There finally seemed to be some good news in the NETeller situation, when the company issued a press release stating that it had worked out an agreement with the U.S. DOJ to have money released back to Americans. The press release stated that an announcement would be made within 75 days with details on the repayment plan, but it would first have to pass through forensic accountants. This statement has raised more questions than it has resolved. For example, why is there a delay of 75 days before the company can release any details, and why is a forensic auditor involved? Why is the Southern District New York Court, i.e. the same court that is prosecuting NETeller's founders the one that entered into the agreement? And finally, the press release stated it will announce a plan to distribute funds seized by U.S. prosecutors to its U.S. customers within the next 75 days. What about the money held in escrow?
Without a doubt the timing is ominous considering the statement was made only one week after the case against Lefevre and Lawrence was continued again in the same Southern District of New York court. Conspiracy theorists may actually believe that the U.S. DOJ has worked out some sort of agreement in the last week which will see a sweetheart deal for NETeller's founders and the company while sending American customers down the river. Clearly if an accountant is involved, it is only because the IRS wants to determine exactly who has been gambling, how much they have gambled and whether the gamblers have declared any gains on their tax returns. Perhaps the government realized there could be bigger fish in the sea than a couple of former NETeller managers. How many years exactly will the accountants go back?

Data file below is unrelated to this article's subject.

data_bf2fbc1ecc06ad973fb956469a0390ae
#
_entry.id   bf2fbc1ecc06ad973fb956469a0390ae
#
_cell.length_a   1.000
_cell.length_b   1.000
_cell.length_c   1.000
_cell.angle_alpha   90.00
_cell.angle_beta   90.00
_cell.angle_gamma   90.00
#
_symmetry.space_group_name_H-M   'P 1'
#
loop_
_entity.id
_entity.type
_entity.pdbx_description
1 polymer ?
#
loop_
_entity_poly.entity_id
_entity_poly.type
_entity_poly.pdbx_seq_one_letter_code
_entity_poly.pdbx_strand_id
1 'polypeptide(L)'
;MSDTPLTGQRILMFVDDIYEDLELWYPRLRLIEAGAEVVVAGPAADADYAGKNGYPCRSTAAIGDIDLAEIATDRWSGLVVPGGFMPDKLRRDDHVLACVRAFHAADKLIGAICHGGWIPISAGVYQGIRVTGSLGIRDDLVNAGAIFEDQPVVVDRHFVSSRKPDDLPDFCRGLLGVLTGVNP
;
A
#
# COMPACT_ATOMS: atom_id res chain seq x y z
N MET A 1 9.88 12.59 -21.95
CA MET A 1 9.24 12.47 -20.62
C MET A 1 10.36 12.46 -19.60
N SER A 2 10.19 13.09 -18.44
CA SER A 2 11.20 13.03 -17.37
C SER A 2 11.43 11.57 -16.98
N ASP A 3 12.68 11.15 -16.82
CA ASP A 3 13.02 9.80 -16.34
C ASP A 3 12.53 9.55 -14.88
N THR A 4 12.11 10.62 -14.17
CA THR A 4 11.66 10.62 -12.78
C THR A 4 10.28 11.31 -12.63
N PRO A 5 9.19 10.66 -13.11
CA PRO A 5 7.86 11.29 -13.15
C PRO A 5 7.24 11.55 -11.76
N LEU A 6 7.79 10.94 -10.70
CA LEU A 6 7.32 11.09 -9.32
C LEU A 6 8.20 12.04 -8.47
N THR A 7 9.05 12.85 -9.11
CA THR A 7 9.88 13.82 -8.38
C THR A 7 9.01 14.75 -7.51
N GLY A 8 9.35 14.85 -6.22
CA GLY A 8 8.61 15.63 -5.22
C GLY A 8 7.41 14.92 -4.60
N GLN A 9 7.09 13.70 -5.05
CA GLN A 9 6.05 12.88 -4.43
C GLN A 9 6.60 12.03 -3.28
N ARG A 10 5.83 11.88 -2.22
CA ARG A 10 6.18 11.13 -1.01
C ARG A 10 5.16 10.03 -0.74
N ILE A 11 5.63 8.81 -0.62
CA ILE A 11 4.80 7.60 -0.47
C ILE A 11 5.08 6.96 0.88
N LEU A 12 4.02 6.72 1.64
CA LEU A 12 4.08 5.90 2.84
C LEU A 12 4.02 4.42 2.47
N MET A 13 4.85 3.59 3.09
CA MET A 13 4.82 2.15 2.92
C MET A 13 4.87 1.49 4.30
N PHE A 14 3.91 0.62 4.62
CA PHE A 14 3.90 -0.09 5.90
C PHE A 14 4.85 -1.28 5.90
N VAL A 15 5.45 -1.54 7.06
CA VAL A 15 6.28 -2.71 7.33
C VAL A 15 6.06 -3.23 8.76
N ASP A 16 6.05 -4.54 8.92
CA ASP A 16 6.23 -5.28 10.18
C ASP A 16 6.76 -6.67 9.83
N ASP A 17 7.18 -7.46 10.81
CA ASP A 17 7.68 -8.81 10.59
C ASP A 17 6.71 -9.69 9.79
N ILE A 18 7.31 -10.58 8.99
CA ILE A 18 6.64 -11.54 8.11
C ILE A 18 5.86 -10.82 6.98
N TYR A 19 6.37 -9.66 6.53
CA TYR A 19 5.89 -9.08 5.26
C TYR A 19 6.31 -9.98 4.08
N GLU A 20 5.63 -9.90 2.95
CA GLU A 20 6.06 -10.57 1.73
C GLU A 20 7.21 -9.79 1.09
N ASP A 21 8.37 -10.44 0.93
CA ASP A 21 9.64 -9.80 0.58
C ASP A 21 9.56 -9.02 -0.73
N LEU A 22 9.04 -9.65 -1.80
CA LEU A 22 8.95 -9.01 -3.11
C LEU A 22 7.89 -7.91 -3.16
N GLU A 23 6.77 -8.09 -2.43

A letter was sent to the head of the NETeller Customer Coalition for some comments, and while he was somewhat pleased with the announcement, he was also cautious. In a letter to the Coalition, the spokesperson wrote: "While I'm happy with the announcement, I don't want to back off until the money is back in our pockets." The spokesperson also stated that he believed the organization was mostly responsible for NETeller's announcement, since it was made only one day after the coalition sent out "An Open Letter to NETeller" which in turn convinced a NETeller representative to spend 40 minutes looking at their site. Clearly the threatened lawsuit didn't hurt either. Having said that, NETeller did state in February that it was trying to work out a deal with the DOJ to have the money returned to U.S. customers. Thus, the coalition's letter may have just convinced the company to make a statement a bit earlier than planned. When asked whether the group was concerned about the IRS getting involved, the spokesperson didn't seem too concerned. His reply: "In terms of IRS concerns etc., I think that will need to be worked out with everyone's accountants." The group clearly just wanted the money returned. The details of how that is going to happen are irrelevant to the group.
So the question has to be asked: If NETeller does indeed return the money to U.S. customers in the near future, at what cost will that be? In due time we will all know.
Regardless, MajorWager.com will continue to seek answers until the money is back in customer's pockets.